Don't think that India's high-end hotel sector is anywhere near saturated. The Four Seasons opened its first hotel in Mumbai in 2008, and it is among our favorite city hotels in the country (with an interesting location, brilliant concierge desk, and good community development programs). And two fairly low-key local chains have emerged: Ista Hotels (now in Amritsar, Bengaluru, and Hyderabad) and O Hotels (currently in Pune and Goa) both offer pretty good homegrown luxury, and are likely to expand their portfolios in the next few years. One Indian chain that is aiming to compete with Oberoi and Taj is The Leela, which has teamed up with Kempinski and, having sorted out its service standards, is scheduled to open many large, luxurious, environmentally conscious hotels in the next few years.
All over Kerala (and a few other places), people are converting rooms of their homes into guest rooms for tourists to rent, at incredibly reasonable prices. Guests share the public spaces with the family, which lives in the home, and often dine with them. Many of these homestays are gorgeous heritage homes and their owners extremely hospitable. It's a good way to interact with an Indian family and get a taste of local culture and cuisine (www.homestaykerala.com, for instance, has an extensive list of such properties). But don't expect room service and the kinds of amenities you get at a full-service hotel. If you are looking for a dash of luxury with your homestay experience, look into the tours through Ladakh offered by Shakti.
Staying in a medieval palace or fort is a unique and wonderful option among India's accommodations (particularly in Rajasthan), especially when your host is the aristocrat whose forebears built the palace or fort in which you're overnighting; the best are discussed in detail in relevant sections throughout this guide. Many were built centuries ago, so it's not surprising that heritage hotels are seldom the most luxurious option, with the possibilities of many stairs, dodgy plumbing, low ceilings, strange room layouts, and other eccentricities. Acting principally as marketing agencies for privately owned palaces, forts, and havelis (Indian mansions), as well as a number of small resorts around the country (primarily North India), it's worth checking out www.heritagehotels.com as well as the portfolio of properties that are bookable through WelcomHeritage (www.welcomheritagehotels.com).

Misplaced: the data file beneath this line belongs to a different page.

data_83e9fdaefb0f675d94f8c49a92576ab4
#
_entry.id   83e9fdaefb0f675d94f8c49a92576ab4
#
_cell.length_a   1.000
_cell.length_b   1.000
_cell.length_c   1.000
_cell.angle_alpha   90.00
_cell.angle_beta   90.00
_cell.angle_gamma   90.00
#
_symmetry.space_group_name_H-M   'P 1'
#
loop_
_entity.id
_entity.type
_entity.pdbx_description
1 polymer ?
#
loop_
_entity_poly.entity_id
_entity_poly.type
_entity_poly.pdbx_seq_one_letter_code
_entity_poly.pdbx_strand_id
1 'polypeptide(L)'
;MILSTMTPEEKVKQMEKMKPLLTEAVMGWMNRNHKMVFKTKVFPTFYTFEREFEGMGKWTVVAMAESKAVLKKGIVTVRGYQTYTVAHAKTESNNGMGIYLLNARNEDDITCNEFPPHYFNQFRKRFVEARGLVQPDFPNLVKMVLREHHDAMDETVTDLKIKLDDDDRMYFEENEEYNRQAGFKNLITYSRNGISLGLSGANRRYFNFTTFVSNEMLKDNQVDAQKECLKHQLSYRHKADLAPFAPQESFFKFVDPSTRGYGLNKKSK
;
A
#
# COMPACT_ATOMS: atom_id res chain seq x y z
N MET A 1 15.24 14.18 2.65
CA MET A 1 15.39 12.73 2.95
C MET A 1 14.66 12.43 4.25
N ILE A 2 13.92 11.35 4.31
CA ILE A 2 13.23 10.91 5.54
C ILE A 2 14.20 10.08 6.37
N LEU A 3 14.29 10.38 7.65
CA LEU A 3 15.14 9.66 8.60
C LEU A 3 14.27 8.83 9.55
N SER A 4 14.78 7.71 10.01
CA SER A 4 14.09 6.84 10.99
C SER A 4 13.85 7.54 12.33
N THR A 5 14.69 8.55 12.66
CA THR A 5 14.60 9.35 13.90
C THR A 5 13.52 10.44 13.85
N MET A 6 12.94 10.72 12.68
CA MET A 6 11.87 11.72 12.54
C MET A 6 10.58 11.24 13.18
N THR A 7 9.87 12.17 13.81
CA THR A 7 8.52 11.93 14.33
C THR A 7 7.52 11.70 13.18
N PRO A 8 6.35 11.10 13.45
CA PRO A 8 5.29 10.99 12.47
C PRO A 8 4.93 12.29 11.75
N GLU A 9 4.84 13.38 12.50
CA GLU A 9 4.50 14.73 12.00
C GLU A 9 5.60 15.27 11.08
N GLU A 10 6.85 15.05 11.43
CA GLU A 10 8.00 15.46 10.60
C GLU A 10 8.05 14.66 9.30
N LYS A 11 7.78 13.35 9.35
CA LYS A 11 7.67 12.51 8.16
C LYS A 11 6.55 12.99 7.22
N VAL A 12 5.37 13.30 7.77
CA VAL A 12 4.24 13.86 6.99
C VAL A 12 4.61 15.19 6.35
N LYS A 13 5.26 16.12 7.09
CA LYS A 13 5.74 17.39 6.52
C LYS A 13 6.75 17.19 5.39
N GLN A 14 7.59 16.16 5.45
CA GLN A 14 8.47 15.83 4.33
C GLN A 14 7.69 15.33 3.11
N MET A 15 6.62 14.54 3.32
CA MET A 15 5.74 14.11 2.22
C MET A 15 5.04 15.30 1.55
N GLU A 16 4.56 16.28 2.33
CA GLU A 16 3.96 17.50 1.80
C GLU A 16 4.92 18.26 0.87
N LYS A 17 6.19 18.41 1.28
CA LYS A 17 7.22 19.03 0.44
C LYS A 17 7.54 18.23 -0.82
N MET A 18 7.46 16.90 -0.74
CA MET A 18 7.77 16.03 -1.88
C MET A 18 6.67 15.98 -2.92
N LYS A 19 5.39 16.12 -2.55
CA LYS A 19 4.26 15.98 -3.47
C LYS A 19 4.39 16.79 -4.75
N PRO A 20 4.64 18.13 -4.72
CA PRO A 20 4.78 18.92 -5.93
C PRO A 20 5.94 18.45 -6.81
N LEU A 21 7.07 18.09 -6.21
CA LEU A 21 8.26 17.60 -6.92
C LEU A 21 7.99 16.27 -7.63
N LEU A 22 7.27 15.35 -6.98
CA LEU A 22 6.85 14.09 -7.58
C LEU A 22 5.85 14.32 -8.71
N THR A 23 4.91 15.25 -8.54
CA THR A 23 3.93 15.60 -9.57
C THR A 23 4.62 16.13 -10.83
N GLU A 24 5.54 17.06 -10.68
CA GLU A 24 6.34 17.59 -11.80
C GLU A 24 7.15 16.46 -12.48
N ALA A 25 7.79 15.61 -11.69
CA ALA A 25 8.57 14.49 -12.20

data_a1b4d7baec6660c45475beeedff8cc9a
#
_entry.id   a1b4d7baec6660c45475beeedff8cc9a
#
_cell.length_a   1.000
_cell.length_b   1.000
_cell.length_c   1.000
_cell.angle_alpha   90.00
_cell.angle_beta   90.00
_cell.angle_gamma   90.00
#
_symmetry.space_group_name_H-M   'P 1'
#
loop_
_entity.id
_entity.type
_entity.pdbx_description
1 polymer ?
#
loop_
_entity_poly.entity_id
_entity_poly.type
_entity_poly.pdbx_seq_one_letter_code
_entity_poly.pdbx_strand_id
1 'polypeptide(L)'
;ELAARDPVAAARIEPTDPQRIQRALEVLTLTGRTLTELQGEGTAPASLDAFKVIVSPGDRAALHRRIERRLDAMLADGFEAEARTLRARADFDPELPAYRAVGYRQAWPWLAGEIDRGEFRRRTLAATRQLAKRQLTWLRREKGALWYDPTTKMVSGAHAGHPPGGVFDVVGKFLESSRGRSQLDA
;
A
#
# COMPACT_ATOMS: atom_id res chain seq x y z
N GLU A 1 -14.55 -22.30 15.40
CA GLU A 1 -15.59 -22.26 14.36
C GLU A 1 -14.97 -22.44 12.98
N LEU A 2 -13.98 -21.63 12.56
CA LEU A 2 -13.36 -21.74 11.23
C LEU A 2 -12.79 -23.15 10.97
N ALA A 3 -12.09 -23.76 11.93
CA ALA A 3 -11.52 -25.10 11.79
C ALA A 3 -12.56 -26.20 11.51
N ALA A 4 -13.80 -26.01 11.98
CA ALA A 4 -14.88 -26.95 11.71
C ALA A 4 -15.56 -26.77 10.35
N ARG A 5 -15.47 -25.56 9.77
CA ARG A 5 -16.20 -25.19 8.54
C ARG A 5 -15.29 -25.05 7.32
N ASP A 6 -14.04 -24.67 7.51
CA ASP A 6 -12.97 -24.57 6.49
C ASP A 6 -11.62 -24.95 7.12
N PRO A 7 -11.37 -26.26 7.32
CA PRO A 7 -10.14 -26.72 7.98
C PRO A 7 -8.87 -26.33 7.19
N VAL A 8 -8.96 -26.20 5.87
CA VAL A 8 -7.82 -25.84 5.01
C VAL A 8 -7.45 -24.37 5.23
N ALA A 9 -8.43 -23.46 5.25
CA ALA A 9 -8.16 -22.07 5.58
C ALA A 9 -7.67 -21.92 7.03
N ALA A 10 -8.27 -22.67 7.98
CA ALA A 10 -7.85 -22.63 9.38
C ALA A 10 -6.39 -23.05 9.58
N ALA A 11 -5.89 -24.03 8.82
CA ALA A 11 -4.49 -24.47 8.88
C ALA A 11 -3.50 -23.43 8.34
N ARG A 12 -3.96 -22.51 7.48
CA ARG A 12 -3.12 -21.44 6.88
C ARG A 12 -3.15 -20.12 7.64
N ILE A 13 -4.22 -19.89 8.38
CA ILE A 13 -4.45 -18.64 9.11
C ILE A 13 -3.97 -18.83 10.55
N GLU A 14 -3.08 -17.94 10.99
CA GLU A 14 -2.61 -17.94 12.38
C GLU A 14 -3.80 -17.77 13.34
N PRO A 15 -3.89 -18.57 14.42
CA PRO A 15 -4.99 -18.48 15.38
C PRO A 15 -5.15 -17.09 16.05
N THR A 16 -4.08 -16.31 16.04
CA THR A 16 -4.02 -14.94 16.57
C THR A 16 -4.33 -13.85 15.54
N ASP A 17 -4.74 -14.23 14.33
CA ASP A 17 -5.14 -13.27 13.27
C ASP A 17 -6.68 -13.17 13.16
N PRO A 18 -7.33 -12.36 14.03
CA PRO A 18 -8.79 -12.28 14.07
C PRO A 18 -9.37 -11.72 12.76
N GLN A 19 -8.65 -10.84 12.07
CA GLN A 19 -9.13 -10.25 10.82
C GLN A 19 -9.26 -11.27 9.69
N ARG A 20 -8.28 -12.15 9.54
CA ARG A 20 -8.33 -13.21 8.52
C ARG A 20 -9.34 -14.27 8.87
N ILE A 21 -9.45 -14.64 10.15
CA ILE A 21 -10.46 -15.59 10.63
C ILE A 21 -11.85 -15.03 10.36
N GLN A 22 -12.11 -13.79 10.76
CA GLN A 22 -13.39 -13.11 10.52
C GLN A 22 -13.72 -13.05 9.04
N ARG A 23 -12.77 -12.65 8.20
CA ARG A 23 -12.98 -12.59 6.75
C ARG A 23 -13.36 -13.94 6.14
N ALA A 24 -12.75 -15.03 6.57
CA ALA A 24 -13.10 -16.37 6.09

Most heritage properties are individually owned, but a group that enjoys an excellent reputation for selecting and renovating these is Neemrana; check out www.neemranahotels.com to view their select collection of really lovely boutique heritage hotels, often located in off-the-beaten-track destinations; rates generally represent excellent value for these atmospheric gems, and some of their most recent renovations (such as the awesome Le Colonial in Fort Kochi) are absolute masterpieces. As mentioned earlier, CGH are similarly investing in heritage properties, such as the gorgeous Maison Perumal in Pondicherry and Visalam in Tamil Nadu's Chettiar district.
Tip: Be aware that any hovel will attach "palace" to its name in the hopes of attracting more customers. This is often amusing if you're walking past, but can be disastrous if you're checking in.
The biggest problem in big cities and popular tourist areas is that the good hotels are often priced way out of reach, while moderate options are thin on the ground. Midrange hotels are substandard by Western standards, though considerably cheaper. Wherever possible, we've provided budget options that are scrupulously clean and moderately comfortable. A chain of budget hotels we recommend is Ginger (tel. 800/22-0022 or 022/66014-634; www.gingerhotels.com). Launched by Indian Hotels (owners of the Taj group) and catering specially to the middling business market, these 101-room "Smart Basics" hotels offer accommodations priced at under Rs 1,500 for a double. They won't have any of the opulence of the Taj hotels; in fact, rooms are small and rather plain in design, albeit comfortable and with all the amenities, including an ATM in the hotel. At press time, Ginger had just opened its 20th hotel, with several more imminent openings planned. Another budget chain worth looking into is Lemon Tree. This relative newcomer offers comfortable hotel accommodations and facilities at a price that its competitors are finding impossible to beat. It's by no means luxurious, with that slightly stark pared-down atmosphere typical of any budget hotel, but everything is gleaming new and service is pretty slick.